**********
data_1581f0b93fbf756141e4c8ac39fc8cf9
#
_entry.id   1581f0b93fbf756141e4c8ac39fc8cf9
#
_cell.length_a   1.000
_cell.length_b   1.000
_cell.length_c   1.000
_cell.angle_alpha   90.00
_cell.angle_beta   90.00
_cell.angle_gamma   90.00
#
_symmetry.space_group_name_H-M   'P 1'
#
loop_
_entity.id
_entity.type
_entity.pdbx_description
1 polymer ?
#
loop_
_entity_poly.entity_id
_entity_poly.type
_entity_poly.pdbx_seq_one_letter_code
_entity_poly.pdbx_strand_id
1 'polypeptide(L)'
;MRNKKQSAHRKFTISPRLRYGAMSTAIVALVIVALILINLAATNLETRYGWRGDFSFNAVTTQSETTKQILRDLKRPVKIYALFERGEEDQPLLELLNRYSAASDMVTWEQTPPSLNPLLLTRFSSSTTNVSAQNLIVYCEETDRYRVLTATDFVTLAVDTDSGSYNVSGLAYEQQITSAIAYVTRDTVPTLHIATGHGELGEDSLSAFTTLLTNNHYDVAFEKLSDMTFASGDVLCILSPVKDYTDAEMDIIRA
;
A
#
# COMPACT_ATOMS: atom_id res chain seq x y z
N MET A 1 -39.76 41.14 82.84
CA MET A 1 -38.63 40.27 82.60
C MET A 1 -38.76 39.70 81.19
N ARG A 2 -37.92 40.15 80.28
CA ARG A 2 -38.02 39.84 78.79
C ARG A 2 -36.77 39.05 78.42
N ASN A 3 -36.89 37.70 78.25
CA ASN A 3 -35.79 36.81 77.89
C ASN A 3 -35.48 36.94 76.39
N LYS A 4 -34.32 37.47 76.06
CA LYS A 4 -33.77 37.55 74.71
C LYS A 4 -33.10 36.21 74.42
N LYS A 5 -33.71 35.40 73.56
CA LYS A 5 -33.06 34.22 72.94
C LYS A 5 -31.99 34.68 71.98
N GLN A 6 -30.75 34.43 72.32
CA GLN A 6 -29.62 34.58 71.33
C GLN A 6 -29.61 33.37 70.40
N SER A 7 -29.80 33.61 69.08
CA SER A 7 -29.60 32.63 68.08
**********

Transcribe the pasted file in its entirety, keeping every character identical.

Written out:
data_1581f0b93fbf756141e4c8ac39fc8cf9
#
_entry.id   1581f0b93fbf756141e4c8ac39fc8cf9
#
_cell.length_a   1.000
_cell.length_b   1.000
_cell.length_c   1.000
_cell.angle_alpha   90.00
_cell.angle_beta   90.00
_cell.angle_gamma   90.00
#
_symmetry.space_group_name_H-M   'P 1'
#
loop_
_entity.id
_entity.type
_entity.pdbx_description
1 polymer ?
#
loop_
_entity_poly.entity_id
_entity_poly.type
_entity_poly.pdbx_seq_one_letter_code
_entity_poly.pdbx_strand_id
1 'polypeptide(L)'
;MRNKKQSAHRKFTISPRLRYGAMSTAIVALVIVALILINLAATNLETRYGWRGDFSFNAVTTQSETTKQILRDLKRPVKIYALFERGEEDQPLLELLNRYSAASDMVTWEQTPPSLNPLLLTRFSSSTTNVSAQNLIVYCEETDRYRVLTATDFVTLAVDTDSGSYNVSGLAYEQQITSAIAYVTRDTVPTLHIATGHGELGEDSLSAFTTLLTNNHYDVAFEKLSDMTFASGDVLCILSPVKDYTDAEMDIIRA
;
A
#
# COMPACT_ATOMS: atom_id res chain seq x y z
N MET A 1 -39.76 41.14 82.84
CA MET A 1 -38.63 40.27 82.60
C MET A 1 -38.76 39.70 81.19
N ARG A 2 -37.92 40.15 80.28
CA ARG A 2 -38.02 39.84 78.79
C ARG A 2 -36.77 39.05 78.42
N ASN A 3 -36.89 37.70 78.25
CA ASN A 3 -35.79 36.81 77.89
C ASN A 3 -35.48 36.94 76.39
N LYS A 4 -34.32 37.47 76.06
CA LYS A 4 -33.77 37.55 74.71
C LYS A 4 -33.10 36.21 74.42
N LYS A 5 -33.71 35.40 73.56
CA LYS A 5 -33.06 34.22 72.94
C LYS A 5 -31.99 34.68 71.98
N GLN A 6 -30.75 34.43 72.32
CA GLN A 6 -29.62 34.58 71.33
C GLN A 6 -29.61 33.37 70.40
N SER A 7 -29.80 33.61 69.08
CA SER A 7 -29.60 32.63 68.08